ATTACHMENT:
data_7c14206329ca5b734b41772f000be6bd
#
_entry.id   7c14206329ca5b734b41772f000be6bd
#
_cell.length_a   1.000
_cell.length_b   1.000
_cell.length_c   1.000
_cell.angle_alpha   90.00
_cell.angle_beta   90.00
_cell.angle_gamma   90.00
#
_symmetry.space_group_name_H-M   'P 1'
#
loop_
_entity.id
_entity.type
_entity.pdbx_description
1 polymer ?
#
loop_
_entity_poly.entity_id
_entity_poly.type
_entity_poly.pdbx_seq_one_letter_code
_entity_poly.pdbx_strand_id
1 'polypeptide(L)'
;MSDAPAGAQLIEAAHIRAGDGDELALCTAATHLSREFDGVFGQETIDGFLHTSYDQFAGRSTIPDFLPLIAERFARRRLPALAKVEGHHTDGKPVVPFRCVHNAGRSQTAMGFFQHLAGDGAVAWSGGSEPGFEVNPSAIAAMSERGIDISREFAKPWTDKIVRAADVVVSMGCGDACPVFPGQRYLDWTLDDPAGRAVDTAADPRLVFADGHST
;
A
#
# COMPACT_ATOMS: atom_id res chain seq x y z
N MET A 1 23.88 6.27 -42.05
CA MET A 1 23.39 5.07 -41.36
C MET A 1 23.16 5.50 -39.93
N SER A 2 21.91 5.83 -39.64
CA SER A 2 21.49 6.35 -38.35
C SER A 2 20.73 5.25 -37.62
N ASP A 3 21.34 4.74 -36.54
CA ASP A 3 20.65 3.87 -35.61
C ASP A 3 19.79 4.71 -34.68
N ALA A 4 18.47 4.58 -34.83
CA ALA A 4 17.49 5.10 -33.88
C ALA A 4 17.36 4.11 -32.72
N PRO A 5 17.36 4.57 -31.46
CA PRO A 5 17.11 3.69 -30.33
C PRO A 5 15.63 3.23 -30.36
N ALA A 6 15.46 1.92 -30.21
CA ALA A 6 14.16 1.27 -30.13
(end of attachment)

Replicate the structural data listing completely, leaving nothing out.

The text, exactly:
data_7c14206329ca5b734b41772f000be6bd
#
_entry.id   7c14206329ca5b734b41772f000be6bd
#
_cell.length_a   1.000
_cell.length_b   1.000
_cell.length_c   1.000
_cell.angle_alpha   90.00
_cell.angle_beta   90.00
_cell.angle_gamma   90.00
#
_symmetry.space_group_name_H-M   'P 1'
#
loop_
_entity.id
_entity.type
_entity.pdbx_description
1 polymer ?
#
loop_
_entity_poly.entity_id
_entity_poly.type
_entity_poly.pdbx_seq_one_letter_code
_entity_poly.pdbx_strand_id
1 'polypeptide(L)'
;MSDAPAGAQLIEAAHIRAGDGDELALCTAATHLSREFDGVFGQETIDGFLHTSYDQFAGRSTIPDFLPLIAERFARRRLPALAKVEGHHTDGKPVVPFRCVHNAGRSQTAMGFFQHLAGDGAVAWSGGSEPGFEVNPSAIAAMSERGIDISREFAKPWTDKIVRAADVVVSMGCGDACPVFPGQRYLDWTLDDPAGRAVDTAADPRLVFADGHST
;
A
#
# COMPACT_ATOMS: atom_id res chain seq x y z
N MET A 1 23.88 6.27 -42.05
CA MET A 1 23.39 5.07 -41.36
C MET A 1 23.16 5.50 -39.93
N SER A 2 21.91 5.83 -39.64
CA SER A 2 21.49 6.35 -38.35
C SER A 2 20.73 5.25 -37.62
N ASP A 3 21.34 4.74 -36.54
CA ASP A 3 20.65 3.87 -35.61
C ASP A 3 19.79 4.71 -34.68
N ALA A 4 18.47 4.58 -34.83
CA ALA A 4 17.49 5.10 -33.88
C ALA A 4 17.36 4.11 -32.72
N PRO A 5 17.36 4.57 -31.46
CA PRO A 5 17.11 3.69 -30.33
C PRO A 5 15.63 3.23 -30.36
N ALA A 6 15.46 1.92 -30.21
CA ALA A 6 14.16 1.27 -30.13